IASB and FASB announced a joint proposal for converged accounting
standards following a decade of revenue recognition problems, but
research from Grant Thornton's recent international business report
shows only 38% of businesses around the world believe changes are
TORONTO, Feb. 3, 2012 /CNW/ - A global survey of 2,800 businesses
conducted by Grant Thornton International finds only 35% of Canadian
businesses are aware of pending global changes to the way companies
using International Financial Reporting Standards recognize and report
revenue—the same as the global average but significantly less than in
the US, where reported awareness sits at 61%.
Slightly more than one-third (38%) of businesses around the world
believe that existing accounting standards on revenue recognition need
to be improved or replaced, despite a documented history of
high-profile corporate revenue recognition problems. In the U.S.,
revenue recognition issues resulted in 10% of reported restatements in
2010 and the United Kingdom's accounting regulator has challenged
several companies' revenue recognition policies and disclosures.
More than two-thirds (70%) of businesses around the world thought that
the latest joint proposals would lead to increased costs and more
Underlying the global findings, there are some significant regional
variations. Support for change was lowest in the U.S. (where only 30%
believe improvement is needed), South Africa (32%), and the U.K. (33%).
Support was greatest in India (59% believe improvement is needed), the
ASEAN countries (56%) and Latin America (48%). In Canada, 38% of
businesses surveyed believe improvement is needed, but 70% believe it
will lead to increased complexity.
Ed Nusbaum, CEO of Grant Thornton International, said: "Revenue is a key
performance measure for every business and a single, global accounting
standard in this area is critical. Although some argue that the current
standards aren't broken, we do think there are serious problems. The
two main IASB standards are based on different principles and lack
guidance in important areas such as multiple element arrangements. The
U.S. literature suffers from the opposite problem of excessive
guidance—much of which is specific to particular industries. The
regional variations in attitude to the Boards' proposals are no doubt
affected by these different starting points."
The IASB and FASB have amended their proposals to simplify application
and reduce unnecessary disruption to established accounting practices.
For example, the latest exposure draft is expected to result in most
construction and services sector businesses continuing to recognise
revenue as they perform under a contract, much more in line with
current practice. The Boards have added practical expedients to
simplify application in some areas, including contracts with embedded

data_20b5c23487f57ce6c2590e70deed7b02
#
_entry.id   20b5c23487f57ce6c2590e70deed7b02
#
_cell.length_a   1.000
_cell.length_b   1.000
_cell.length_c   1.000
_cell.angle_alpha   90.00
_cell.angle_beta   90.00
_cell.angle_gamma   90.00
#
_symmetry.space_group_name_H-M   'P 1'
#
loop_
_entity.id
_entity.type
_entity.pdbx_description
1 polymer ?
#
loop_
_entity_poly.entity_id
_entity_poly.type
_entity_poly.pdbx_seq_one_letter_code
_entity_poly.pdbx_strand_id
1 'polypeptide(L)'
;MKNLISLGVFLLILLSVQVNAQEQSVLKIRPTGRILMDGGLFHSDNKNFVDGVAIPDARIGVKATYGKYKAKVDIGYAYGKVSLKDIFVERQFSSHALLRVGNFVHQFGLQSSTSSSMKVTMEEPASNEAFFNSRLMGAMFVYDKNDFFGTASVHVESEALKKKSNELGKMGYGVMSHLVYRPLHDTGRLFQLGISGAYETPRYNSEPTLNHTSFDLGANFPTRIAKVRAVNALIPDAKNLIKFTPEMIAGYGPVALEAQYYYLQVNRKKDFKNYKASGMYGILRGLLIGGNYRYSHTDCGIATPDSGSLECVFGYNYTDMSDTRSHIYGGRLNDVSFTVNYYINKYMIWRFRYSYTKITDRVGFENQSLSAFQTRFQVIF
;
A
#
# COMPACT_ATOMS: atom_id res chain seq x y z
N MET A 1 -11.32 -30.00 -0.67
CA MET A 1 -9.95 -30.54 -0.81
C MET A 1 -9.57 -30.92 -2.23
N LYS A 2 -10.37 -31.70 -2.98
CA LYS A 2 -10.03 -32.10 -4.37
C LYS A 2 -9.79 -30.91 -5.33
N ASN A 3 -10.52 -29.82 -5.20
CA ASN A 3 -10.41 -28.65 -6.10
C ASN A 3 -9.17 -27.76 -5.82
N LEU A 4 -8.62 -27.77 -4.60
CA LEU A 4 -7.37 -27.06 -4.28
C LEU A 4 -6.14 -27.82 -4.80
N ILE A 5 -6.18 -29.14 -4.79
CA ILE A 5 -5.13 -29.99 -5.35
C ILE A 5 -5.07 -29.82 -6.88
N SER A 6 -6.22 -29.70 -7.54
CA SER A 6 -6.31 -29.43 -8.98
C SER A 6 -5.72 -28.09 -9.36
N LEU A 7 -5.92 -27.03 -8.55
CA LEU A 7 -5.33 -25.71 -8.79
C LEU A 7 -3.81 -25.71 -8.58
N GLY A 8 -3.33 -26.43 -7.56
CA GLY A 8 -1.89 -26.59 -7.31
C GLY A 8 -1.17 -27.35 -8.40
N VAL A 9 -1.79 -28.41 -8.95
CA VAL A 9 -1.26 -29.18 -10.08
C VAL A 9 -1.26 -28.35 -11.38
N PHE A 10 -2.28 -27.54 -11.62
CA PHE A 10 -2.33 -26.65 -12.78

financing and onerous obligations.
"There is understandable concern about increased cost and complexity,"
continues Nusbaum, "but we believe that the IASB and FASB are moving in
the right direction, and we're pleased they're moving together. The
Boards and their staff have been doing a great job of engaging with
their constituents in their outreach, and the results are evident in
the new proposals. The decision to re-expose is also very positive."
"We see revisions to specific proposals such as variable consideration,
credit losses and product warranties that will reduce the extent of
change faced by businesses," adds Greg Gallant, Partner, Grant Thornton
LLP in Canada. "Despite these revisions, though, the proposals will
change the amount or timing or revenue in some cases, although the
impact will differ for companies applying IFRS and Canadian GAAP. In
Canada, some areas that may be affected include multiple element
arrangements, sales incentives, contingent pricing arrangements and
contracts with a significant financing element. In some cases, Canadian
companies and investors may see significant changes."
Many of the proposed revisions represent a trade-off between a purely
principles-based approach and a pragmatic assessment of costs and
benefits. The IASB and FASB's joint latest proposal was published in
November 2011, following a previous Exposure Draft in June 2010 and a
Preliminary Views document in 2008. The comment deadline is 13 March
Grant Thornton International will submit a global comment letter on the
proposal, and advises businesses around the world to ensure they're
aware of these and other pending changes, such as the proposed change
to lease accounting, which could significantly impact the bottom line
of balance sheets.
About Grant Thornton in Canada
Grant Thornton LLP is a leading Canadian accounting and advisory firm
providing audit, tax and advisory services to private and public
organizations. Together with the Quebec firm Raymond Chabot Grant
Thornton LLP, Grant Thornton in Canada has approximately 4,000 people
in offices across Canada. Grant Thornton LLP is a Canadian member of
Grant Thornton International Ltd, whose member firms operate in close
to 100 countries worldwide.
Greg Gallant, FCA, Partner, Grant Thornton LLP in Canada is available
for comment and analysis.
Notes to editors
The Grant Thornton International Business Report (IBR) For more
information, please visit: www.internationalbusinessreport.com. Data collection is managed by Grant Thornton International's core
research partner - Experian. IBR is a survey of both listed and
privately held businesses. The data for this release are drawn from
interviews with 2,800 businesses across the globe conducted in
Any and all references to Grant Thornton International are to Grant
Thornton International Ltd.
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SOURCE Grant Thornton LLP
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